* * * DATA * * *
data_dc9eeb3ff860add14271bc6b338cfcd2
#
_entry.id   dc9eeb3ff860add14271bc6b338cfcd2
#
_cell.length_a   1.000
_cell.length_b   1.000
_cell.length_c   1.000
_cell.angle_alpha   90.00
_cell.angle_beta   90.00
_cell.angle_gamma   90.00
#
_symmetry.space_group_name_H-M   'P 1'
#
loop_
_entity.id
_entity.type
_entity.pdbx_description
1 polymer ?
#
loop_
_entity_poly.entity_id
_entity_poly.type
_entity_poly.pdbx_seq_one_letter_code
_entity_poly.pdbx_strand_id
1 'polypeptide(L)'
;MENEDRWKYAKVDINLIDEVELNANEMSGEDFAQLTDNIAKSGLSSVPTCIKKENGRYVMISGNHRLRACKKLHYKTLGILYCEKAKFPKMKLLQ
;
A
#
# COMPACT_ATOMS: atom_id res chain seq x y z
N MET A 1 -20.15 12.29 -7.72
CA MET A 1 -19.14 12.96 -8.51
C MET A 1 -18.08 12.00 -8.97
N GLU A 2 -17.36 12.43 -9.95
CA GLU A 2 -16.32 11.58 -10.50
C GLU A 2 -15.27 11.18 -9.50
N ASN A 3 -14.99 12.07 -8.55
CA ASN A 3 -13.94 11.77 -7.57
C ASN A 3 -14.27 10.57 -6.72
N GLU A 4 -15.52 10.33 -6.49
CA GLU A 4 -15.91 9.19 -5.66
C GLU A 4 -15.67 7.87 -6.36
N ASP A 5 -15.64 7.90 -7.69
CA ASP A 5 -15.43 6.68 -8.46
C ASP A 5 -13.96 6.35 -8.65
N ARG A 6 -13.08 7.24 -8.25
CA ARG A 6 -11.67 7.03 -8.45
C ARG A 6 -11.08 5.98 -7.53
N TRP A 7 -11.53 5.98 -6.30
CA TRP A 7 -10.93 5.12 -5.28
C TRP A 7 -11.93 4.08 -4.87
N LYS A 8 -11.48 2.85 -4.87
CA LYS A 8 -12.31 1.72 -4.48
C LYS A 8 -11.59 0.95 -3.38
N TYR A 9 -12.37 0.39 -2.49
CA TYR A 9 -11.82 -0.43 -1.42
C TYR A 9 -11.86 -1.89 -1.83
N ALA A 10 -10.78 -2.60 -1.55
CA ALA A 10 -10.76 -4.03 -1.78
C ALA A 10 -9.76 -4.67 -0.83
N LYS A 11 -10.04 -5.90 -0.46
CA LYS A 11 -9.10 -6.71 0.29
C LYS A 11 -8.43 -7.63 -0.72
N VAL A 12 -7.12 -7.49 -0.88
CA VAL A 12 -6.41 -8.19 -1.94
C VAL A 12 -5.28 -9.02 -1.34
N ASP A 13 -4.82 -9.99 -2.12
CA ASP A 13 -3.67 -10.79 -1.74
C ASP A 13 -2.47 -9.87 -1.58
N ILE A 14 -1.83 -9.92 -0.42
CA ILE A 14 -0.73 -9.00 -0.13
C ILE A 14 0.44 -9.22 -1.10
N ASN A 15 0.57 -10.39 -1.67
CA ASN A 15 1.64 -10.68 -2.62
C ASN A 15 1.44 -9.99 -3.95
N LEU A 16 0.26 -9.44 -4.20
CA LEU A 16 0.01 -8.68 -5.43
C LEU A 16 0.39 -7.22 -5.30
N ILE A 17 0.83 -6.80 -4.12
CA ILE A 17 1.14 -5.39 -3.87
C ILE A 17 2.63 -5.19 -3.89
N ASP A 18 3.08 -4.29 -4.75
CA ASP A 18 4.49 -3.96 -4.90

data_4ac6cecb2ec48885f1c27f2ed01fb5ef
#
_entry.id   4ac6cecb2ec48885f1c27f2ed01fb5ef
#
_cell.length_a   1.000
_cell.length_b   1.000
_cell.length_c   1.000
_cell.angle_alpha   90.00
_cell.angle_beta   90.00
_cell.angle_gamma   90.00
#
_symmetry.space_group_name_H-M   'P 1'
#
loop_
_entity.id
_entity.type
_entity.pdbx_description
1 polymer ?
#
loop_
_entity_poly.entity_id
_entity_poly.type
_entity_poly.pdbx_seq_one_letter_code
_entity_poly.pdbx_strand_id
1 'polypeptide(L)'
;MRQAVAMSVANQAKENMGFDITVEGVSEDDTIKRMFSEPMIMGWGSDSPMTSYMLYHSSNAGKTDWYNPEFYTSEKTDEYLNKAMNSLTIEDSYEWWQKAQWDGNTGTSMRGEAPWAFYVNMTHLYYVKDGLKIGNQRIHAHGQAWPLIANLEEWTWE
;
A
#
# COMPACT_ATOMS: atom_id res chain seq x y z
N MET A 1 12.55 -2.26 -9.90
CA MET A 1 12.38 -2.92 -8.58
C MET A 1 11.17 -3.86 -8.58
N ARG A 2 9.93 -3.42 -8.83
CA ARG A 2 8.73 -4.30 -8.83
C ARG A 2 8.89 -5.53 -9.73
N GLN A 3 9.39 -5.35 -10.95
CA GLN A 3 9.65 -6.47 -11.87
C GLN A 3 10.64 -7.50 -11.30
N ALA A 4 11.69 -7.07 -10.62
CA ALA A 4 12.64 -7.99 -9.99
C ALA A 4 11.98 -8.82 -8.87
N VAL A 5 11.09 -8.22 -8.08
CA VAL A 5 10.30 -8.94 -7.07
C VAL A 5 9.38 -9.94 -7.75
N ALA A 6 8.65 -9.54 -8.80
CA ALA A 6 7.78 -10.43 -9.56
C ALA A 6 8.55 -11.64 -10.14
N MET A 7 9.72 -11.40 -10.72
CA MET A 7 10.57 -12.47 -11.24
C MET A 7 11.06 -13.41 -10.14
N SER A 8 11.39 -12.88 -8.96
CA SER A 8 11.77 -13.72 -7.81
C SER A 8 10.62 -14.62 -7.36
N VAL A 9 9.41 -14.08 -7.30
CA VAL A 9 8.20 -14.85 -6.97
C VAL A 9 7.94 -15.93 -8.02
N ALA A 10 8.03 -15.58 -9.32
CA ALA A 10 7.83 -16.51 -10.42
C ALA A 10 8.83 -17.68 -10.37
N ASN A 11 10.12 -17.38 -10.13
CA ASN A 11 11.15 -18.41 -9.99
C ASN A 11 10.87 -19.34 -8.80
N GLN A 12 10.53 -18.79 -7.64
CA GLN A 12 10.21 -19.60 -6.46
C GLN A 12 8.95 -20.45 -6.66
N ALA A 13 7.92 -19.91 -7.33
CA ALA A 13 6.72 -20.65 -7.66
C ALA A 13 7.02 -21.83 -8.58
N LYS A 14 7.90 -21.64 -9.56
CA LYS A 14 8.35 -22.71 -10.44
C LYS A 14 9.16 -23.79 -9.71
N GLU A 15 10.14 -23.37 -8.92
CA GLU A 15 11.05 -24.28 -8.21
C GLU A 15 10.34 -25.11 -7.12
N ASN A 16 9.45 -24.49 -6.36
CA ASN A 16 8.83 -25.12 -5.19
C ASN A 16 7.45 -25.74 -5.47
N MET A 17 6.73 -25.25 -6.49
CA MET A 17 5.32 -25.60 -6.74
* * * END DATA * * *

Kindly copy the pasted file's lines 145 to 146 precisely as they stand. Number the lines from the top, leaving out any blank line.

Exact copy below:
CA ASN A 11 11.15 -18.41 -9.99
C ASN A 11 10.87 -19.34 -8.80